International consensus on forests’ vital role in fighting climate change

The world’s forests have immense potential to lessen the impacts of climate change, but if this opportunity is going to be realized, unified global action is now required, according to a remarkable alliance of international forest leaders.

A river in Los Katios National Park, Colombia 
by Jim Thorsell, January 1994

The Forests Dialogue’s Initiative on Forests and Climate Change brought together more than 250 representatives of governments, forestry companies, trade unions, environmental and social groups, international organizations, forest owners, indigenous peoples and forest-community groups in a series of meetings over 10 months. For the first time, the group has agreed on five guiding principles for climate change negotiators. (see attached one page summary.)

In a landmark statement entitled Beyond REDD: The Role of Forests in Climate Change, the Initiative also agreed on exactly what role forests can play in the battle to halt damaging climate change. The group specifies that sustainable forest management that reduces deforestation and degradation and that actively supports the livelihoods of millions of forest-dependent communities must now be one of the world’s highest priorities. This is because forests and forest products have the unique ability to reduce greenhouse gas emissions, capture carbon, and lessen peoples’ vulnerability to climate change.

“For the first time on this unprecented scale, forest leaders, business representatives, donors, and community groups not only agreed on the pivotal role that forests can play in mitigating climate change but also mapped out a consensus action plan on concrete next steps. We now ask the world to work with us in putting these guiding principles into action,” says Stewart Maginnis, Head of the Forest Conservation Programme at IUCN, the International Union for Conservation of Nature.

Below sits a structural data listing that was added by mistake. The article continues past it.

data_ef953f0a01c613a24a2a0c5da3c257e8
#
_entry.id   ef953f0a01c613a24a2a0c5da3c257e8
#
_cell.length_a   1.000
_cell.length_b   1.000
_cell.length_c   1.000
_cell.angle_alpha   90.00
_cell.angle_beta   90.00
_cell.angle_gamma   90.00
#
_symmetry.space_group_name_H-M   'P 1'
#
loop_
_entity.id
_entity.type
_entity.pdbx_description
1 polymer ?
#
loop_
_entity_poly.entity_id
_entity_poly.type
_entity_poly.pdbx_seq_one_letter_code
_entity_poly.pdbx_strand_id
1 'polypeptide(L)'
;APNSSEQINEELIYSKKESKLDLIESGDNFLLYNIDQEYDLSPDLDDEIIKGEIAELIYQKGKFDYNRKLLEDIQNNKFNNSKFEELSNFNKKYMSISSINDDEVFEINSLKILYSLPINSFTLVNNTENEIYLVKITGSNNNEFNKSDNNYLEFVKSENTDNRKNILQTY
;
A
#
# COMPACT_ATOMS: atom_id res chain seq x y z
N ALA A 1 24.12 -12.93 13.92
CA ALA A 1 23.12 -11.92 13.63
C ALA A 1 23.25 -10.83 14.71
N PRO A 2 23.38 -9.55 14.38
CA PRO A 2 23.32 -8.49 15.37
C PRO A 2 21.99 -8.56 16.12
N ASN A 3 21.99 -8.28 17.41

“All of us have a shared responsibility to insist on sustainable forest management that produces fiber for wood and paper products, bioenergy and that also provides critical ecosystems services such as carbon sequestration and water quality,” says James Griffiths, Managing Director of the Sustainable Forest Products Industry project at the World Business Council for Sustainable Development.

The Initiative also emphasizes that forest governance and local rights to forests and their resources, especially those of forest-dependent communities, must be clarified, strengthened and made more transparent if sustainable forest management is to succeed.

“We live in a defining moment of time, when the very well-being of our earth is at stake, our economy is in turmoil and the lives of billions of people threatened. This is the climate change moment,” says Mr Abdon Nababan, Secretary General of Aliansi MasyarakatAdat Nusantara (Indigenous Peoples’ Alliance of the Archipelago), Indonesia. “Listen to the indigenous people around the world. Our knowledge will harness the climate change mitigation potential of our forests and in turn will promote economic development and conservation.”

“Despite the many varied perspectives and interests that make up the broad forest community, The Forests Dialogue process produced strong agreement on these key sustainable forest management principles for addressing climate change,” said Gerhard Dieterle, World Bank Forestry Advisor.

The Forests Dialogue urges the world’s governments to mobilize the resources necessary to develop and implement climate change mitigation and adaptation policies that make the vital role of forests clear. The Forests Dialogue is committed to working with the public and private sector in the formulation of these policies so that their guiding principles are adopted, the expertise of forest dependent communities is incorporated, the foundations of sustainable development included and the underlying causes of deforestation tackled.

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